FSU chemistry graduates awarded prestigious Beckman Postdoctoral Fellowships

| Wed, 06/21/23
Ashley Arcidiacono and James Law
Ashley Arcidiacono and James Law, two recent doctoral graduates from FSU’s Department of Chemistry and Biochemistry, part of the College of Arts and Sciences, have received Arnold O. Beckman Postdoctoral Fellowships to continue their respective research.

Two Florida State University chemistry doctoral graduates are among the recipients of one of the most prestigious and highly competitive fellowships awarded to postdoctoral researchers studying chemical sciences and instrumentation.

Ashley Arcidiacono and James Law, two recent doctoral graduates from FSU’s Department of Chemistry and Biochemistry, part of the College of Arts and Sciences, have received Arnold O. Beckman Postdoctoral Fellowships to continue their respective research.

“The fellowship gives us the freedom to really push the boundaries of scientific knowledge,” Arcidiacono said. “Not only does it celebrate our prior contributions, but it also facilitates the next step in our careers by financially supporting the research costs associated with pursuing high-risk, high-reward scientific endeavors.”

The Beckman Fellowship program — named for Arnold O. Beckman, a revolutionary of the invention and development of chemical instrumentation and founder of Beckman Instruments — provides salary and research support to postdoctoral researchers pursuing groundbreaking areas of study in chemical instrumentation and chemical sciences.

Sixteen fellows were selected from hundreds of applicants, with each fellow receiving $224,000 over two years for salary, benefits and research expenditures. Instrumentation fellows receive an additional one-time amount of up to $200,000 to cover equipment costs. Arcidiacono and Law join 130 others who have received the award since the fellowship program’s inception in 1991 and are the second and third recipients from FSU.

Arcidiacono, who graduated with her doctorate in spring 2023, is now a postdoctoral researcher at the University of Chicago, where she is using spectroscopic instrumentation to monitor color changes or light emitted from a sample under the mentorship of chemistry professor Sarah King. The goal of the work is to understand and control processes that occur after a material absorbs light, and the resulting insights can be applied to improving the performance of solar energy conversion devices, biosensors and even quantum computing.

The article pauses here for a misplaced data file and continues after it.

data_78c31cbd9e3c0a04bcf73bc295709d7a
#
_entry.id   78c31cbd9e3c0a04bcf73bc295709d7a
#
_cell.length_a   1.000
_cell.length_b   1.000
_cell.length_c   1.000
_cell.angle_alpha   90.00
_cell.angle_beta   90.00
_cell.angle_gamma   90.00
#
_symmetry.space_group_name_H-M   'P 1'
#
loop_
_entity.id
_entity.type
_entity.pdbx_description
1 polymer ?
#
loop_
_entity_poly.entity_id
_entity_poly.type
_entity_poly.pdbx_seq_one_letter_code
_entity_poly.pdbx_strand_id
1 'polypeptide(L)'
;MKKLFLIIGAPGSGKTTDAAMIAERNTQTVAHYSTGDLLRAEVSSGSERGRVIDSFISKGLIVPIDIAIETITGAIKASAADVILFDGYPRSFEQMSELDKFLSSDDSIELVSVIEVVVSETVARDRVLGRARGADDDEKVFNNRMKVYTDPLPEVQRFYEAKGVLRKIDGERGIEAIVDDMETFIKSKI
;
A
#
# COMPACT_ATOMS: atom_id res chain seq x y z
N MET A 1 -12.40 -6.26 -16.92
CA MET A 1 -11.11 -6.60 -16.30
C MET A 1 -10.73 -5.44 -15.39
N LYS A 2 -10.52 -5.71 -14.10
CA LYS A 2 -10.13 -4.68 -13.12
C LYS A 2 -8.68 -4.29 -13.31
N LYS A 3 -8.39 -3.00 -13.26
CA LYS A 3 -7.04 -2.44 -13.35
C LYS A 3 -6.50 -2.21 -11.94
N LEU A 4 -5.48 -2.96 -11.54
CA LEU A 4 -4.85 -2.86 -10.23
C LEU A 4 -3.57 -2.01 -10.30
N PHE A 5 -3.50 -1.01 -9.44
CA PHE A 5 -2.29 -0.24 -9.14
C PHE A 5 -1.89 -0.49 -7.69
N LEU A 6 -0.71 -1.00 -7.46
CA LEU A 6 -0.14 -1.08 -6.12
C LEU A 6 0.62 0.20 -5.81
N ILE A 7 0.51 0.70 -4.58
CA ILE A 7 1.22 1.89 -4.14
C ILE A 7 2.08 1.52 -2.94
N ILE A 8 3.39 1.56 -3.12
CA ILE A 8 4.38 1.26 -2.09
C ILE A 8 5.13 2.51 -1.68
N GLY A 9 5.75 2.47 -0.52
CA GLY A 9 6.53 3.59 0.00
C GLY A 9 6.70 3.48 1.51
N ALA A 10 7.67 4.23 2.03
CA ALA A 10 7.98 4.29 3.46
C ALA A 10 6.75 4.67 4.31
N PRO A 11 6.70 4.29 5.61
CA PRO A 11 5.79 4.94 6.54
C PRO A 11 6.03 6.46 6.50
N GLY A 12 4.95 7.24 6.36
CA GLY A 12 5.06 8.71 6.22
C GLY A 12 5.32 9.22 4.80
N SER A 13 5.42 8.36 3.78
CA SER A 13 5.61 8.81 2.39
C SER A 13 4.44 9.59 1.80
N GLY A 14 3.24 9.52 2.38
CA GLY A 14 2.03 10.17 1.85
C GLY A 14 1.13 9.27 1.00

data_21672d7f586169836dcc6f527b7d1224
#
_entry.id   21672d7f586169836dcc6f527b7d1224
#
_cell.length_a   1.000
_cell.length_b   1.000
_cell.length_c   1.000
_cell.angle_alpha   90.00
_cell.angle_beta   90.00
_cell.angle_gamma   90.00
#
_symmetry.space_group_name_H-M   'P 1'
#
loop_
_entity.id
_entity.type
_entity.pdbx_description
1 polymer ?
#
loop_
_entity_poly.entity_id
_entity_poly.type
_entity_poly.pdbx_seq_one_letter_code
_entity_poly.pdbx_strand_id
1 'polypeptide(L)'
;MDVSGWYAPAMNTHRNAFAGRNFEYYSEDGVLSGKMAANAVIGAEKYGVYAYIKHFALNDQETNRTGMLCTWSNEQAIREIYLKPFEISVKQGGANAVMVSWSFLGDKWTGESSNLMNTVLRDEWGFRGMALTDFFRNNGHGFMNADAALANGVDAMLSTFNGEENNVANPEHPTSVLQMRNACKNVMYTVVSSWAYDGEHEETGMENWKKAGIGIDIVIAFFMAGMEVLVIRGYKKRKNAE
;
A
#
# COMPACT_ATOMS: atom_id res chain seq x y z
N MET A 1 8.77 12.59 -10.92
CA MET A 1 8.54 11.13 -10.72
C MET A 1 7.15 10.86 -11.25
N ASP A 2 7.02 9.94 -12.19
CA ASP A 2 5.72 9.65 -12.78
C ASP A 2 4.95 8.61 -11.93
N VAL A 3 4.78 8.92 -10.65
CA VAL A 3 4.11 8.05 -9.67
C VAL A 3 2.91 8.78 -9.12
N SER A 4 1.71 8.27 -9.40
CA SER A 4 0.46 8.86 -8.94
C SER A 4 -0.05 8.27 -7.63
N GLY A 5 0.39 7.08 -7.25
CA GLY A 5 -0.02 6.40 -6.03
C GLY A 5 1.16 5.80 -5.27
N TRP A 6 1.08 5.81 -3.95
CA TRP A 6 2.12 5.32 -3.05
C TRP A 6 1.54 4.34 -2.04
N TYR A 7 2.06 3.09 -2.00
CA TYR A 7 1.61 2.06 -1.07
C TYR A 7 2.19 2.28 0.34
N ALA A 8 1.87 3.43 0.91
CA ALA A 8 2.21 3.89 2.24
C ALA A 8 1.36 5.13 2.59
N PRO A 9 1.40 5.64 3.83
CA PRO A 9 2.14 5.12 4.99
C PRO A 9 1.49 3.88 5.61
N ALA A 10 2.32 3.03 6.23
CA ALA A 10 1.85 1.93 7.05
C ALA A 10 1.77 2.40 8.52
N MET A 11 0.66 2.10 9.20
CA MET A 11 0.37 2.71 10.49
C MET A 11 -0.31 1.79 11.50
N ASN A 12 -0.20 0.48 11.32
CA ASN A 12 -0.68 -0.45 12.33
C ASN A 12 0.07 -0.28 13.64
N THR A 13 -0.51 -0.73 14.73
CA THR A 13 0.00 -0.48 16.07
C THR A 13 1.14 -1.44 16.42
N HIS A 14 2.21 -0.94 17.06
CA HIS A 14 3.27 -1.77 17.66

“Ashley is relentless in pursuit of her goals,” said Associate Professor of Chemistry and Biochemistry Ken Hanson, who advised Arcidiacono at FSU. “While many students shy away from work outside of their comfort zone, she takes on every challenge in the lab from making molecules to performing ultrafast measurements that were necessary to pursue her science.”

Arcidiacono worked within the Hanson Research Group, which studies light-absorbing and light-emitting molecules and applies the work to areas including solar energy conversion and photo-assisted catalysis.

Law, who earned his doctorate in 2022, worked in the Frederich Lab, led by Assistant Professor of Chemistry and Biochemistry James Frederich, studying synthetic chemistry at the intersection of biology, chemistry and medicine.

Law currently works as a postdoctoral researcher at Massachusetts Institute of Technology where his work involves developing new catalytic methods to selectively build chiral molecules, sometimes called right- or left-handed molecules, using asymmetric catalysis. The goal is to prepare a specific molecular handedness that is difficult or impossible to create using current techniques.

“Controlling the 3-D structure of molecules remains a substantial challenge in synthetic chemistry,” Law said. “My research involves developing highly selective reactions which facilitate the direct generation of chiral molecules using abundant precursors, like alkenes and ketones via reactions with copper catalysts.”

These new reactions can be used to generate specific molecules for use in pharmaceuticals, fragrances, food additives and more.

“James is one of the most enthusiastic young scientists I have had the opportunity to work with,” Frederich said. “He’s deeply curious about all areas of science and especially adept at identifying difficult problems. He’s also an outstanding team player, easy to work with, and one of the most trustworthy individuals I know.”

The Arnold and Mabel Beckman Foundation, founded in 1978, supports U.S. institutions and young scientists whose creative, high-risk and interdisciplinary research will lead to innovations and new tools and methods for scientific discovery.

For more information about the 2023 Beckman Postdoctoral Fellowship awardees, visit beckman-foundation.org.